After a 20-mile run, a 50-mile bike race and an 8.5-mile row down a frigid river, Mark Lange crossed the finish line looking as if he'd been left in the wash cycle a few hours too long.

"I haven't had this much fun since I fell down the stairs," said the 20-year-old from Alexandria after winning the Oxford Thanksgiving Triathlon yesterday.

The triathlon attracted 47 competitors from a dozen states. Eleven of them competed in all three events with no rest. The others competed as members of relay teams. Considering the miserably wet and cold conditions and the lack of prizes or publicity, it seemed like a crowded field.

"I'm really impressed that there are this many crazy people," said Tracy Lea, a 29-year-old Easton woman who handled rowing chores for her team.

The triathlon was born in the 1970s as a logical, or illogical, depending upon your perspective, extension of the marathon boom. There are now an estimated 50,000 people who compete in the grueling, threefold competitions. The granddaddy of triathlons is the Iron Man Triathlon held each summer in Hawaii. That consists of a 26.2-mile run, a 112-mile bike ride and a 2.4-mile swim.

"We had to substitute a rowing event for the swim because of the time of year," said Fletcher Hanks, a 65-year-old former town office holder who organized two previous Oxford triathlons.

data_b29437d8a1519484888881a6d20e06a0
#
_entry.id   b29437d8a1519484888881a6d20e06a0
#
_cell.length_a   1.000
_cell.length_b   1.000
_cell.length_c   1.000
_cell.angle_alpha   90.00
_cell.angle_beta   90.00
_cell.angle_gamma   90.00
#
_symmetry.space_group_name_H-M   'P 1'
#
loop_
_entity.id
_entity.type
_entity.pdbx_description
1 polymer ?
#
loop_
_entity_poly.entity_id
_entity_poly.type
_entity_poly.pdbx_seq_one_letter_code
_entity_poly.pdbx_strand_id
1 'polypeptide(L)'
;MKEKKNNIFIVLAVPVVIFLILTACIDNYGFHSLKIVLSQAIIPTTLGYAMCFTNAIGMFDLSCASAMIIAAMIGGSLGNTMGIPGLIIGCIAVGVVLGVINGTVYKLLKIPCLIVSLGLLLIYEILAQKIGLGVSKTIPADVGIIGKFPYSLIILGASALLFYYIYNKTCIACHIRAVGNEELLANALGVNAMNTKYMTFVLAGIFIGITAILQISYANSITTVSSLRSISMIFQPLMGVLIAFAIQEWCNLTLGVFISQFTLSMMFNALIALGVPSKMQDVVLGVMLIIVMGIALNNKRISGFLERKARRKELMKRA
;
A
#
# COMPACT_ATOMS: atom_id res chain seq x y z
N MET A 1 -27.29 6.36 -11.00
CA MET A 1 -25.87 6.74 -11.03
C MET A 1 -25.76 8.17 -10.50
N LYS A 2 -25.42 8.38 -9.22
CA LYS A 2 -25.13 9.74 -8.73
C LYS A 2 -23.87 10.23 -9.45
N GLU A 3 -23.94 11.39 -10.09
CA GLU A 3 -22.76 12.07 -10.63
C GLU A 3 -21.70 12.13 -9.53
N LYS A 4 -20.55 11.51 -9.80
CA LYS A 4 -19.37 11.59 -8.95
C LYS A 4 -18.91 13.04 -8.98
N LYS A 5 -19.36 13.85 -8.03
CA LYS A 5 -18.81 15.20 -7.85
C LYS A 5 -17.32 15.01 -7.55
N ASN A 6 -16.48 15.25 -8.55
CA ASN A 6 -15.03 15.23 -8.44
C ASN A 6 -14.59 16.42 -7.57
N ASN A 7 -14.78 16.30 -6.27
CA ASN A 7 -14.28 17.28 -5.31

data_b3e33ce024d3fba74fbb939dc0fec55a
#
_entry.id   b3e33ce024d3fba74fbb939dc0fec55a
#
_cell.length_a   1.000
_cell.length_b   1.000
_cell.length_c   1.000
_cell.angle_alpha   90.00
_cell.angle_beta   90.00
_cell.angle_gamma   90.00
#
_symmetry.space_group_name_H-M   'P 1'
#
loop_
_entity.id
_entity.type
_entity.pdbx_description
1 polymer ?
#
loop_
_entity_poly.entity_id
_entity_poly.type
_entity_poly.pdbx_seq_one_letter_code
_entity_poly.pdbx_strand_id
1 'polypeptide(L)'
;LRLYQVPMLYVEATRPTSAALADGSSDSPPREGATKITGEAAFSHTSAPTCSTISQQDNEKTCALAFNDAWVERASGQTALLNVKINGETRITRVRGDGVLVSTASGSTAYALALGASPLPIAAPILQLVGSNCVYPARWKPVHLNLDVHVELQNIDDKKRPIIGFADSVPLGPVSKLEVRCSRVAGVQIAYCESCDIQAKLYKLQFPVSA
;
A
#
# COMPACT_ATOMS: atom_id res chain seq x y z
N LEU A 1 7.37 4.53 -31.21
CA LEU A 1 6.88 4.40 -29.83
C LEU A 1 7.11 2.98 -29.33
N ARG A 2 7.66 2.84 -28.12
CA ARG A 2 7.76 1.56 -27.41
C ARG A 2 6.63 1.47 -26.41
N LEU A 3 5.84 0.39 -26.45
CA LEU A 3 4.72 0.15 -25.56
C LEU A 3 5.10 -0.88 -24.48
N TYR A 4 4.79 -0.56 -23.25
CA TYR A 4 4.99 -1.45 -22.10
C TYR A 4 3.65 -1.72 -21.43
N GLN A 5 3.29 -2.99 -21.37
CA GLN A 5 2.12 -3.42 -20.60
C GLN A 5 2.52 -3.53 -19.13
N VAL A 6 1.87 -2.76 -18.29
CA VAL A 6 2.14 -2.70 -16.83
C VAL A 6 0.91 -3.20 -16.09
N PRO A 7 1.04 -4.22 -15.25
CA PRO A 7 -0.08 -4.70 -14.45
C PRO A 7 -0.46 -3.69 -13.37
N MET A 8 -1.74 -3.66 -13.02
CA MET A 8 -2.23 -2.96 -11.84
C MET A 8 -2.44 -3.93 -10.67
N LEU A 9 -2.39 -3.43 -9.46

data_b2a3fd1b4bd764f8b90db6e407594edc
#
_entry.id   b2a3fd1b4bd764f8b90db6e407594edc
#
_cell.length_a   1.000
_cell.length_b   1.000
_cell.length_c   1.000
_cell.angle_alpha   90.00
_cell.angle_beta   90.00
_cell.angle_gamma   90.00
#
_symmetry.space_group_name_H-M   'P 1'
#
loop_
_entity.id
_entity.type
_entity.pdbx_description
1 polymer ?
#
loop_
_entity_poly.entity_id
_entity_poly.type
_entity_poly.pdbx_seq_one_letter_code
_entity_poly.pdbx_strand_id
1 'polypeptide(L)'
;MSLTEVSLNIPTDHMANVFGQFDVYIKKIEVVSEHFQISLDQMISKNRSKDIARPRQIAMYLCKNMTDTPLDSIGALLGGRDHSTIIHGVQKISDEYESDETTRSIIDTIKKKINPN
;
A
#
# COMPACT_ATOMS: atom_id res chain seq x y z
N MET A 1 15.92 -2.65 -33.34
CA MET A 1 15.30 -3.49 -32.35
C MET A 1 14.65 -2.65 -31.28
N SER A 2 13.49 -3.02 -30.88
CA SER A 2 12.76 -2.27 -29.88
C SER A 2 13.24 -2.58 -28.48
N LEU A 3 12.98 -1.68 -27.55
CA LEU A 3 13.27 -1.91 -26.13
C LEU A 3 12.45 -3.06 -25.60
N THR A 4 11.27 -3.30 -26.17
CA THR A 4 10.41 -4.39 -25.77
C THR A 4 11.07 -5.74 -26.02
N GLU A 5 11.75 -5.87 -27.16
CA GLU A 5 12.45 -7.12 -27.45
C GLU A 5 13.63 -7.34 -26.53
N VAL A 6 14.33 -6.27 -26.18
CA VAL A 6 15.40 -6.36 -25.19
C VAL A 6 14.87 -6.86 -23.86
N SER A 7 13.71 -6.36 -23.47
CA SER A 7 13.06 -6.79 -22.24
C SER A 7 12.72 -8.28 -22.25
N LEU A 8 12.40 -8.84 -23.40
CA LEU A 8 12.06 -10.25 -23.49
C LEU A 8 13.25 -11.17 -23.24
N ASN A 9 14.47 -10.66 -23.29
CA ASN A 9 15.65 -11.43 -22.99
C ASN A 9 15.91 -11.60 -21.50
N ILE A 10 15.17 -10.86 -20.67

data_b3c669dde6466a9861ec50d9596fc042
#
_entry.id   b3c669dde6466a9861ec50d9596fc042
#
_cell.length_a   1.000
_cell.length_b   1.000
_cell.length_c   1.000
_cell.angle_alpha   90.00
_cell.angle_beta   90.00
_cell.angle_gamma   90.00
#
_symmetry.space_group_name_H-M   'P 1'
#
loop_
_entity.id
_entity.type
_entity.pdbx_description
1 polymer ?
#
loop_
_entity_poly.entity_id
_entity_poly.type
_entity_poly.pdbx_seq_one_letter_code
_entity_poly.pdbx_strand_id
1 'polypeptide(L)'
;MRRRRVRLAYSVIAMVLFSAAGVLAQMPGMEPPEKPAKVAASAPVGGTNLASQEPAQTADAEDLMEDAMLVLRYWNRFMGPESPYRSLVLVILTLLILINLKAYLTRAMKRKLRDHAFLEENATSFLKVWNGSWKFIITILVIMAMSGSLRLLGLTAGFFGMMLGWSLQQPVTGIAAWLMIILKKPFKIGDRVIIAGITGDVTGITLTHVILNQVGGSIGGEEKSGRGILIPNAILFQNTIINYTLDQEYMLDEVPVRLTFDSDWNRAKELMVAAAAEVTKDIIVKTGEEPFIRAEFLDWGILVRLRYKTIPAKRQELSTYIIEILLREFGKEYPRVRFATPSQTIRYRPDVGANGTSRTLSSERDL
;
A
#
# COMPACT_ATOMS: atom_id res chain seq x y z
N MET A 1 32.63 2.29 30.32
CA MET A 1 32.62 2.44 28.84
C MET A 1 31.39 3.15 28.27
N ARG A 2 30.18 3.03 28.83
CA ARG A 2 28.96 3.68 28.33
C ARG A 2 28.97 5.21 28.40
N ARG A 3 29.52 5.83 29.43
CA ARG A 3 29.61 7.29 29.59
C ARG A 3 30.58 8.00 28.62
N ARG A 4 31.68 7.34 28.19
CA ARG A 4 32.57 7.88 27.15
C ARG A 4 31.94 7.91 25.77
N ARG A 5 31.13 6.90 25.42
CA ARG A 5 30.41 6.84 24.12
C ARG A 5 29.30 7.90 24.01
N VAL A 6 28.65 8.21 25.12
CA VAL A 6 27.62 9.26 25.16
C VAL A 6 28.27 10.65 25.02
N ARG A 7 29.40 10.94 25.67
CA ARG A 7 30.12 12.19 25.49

Lynn Brooks of Baltimore was the only woman expected to compete yesterday. But she chose to race in, and win, a triathlon in Italy last week.

Woody Bedell, a Richmond insurance consultant, was the prerace favorite. Bedell finished third in this summer's Oxford triathlon and has competed in the Iron Man the past two years.

"We looked at the list of competitors and didn't see anybody he knew," said Joyce Bedell, as her husband was taking an early lead in the running event. At the end of the run, Bedell was six minutes ahead of his closest competitor. He increased the lead to 11 minutes by the end of the bike ride.

"You don't have to worry about anybody catching you," said 9-year-old Traes Bedell as his father traded in a 10-speed bicycle for a racing shell with nine-foot oars.

By the time Lange climbed into his own boat, Bedell was a full mile up the Tred Avon river. But impressive as was the lead, it was not nearly enough to beat Lange, who rowed for T.C. Williams High School in Alexandria and now competes for Dartmouth College, where he is a third-year student.Lange passed Bedell before the two had reached the three-mile mark.

Bedell had practiced only four weeks with a shell and paid the penalty. While Lange's vessel had cut a straight path through the drizzle, Bedell veered from side to side in search of a stroke. With less than two miles remaining, he was passed by Bill Brooks, a 40-year-old banker in Salisbury, Md.

"I just couldn't get it," said Bedell while his wife and son offered congratulations mixed with condolences. "It was a little frustrating."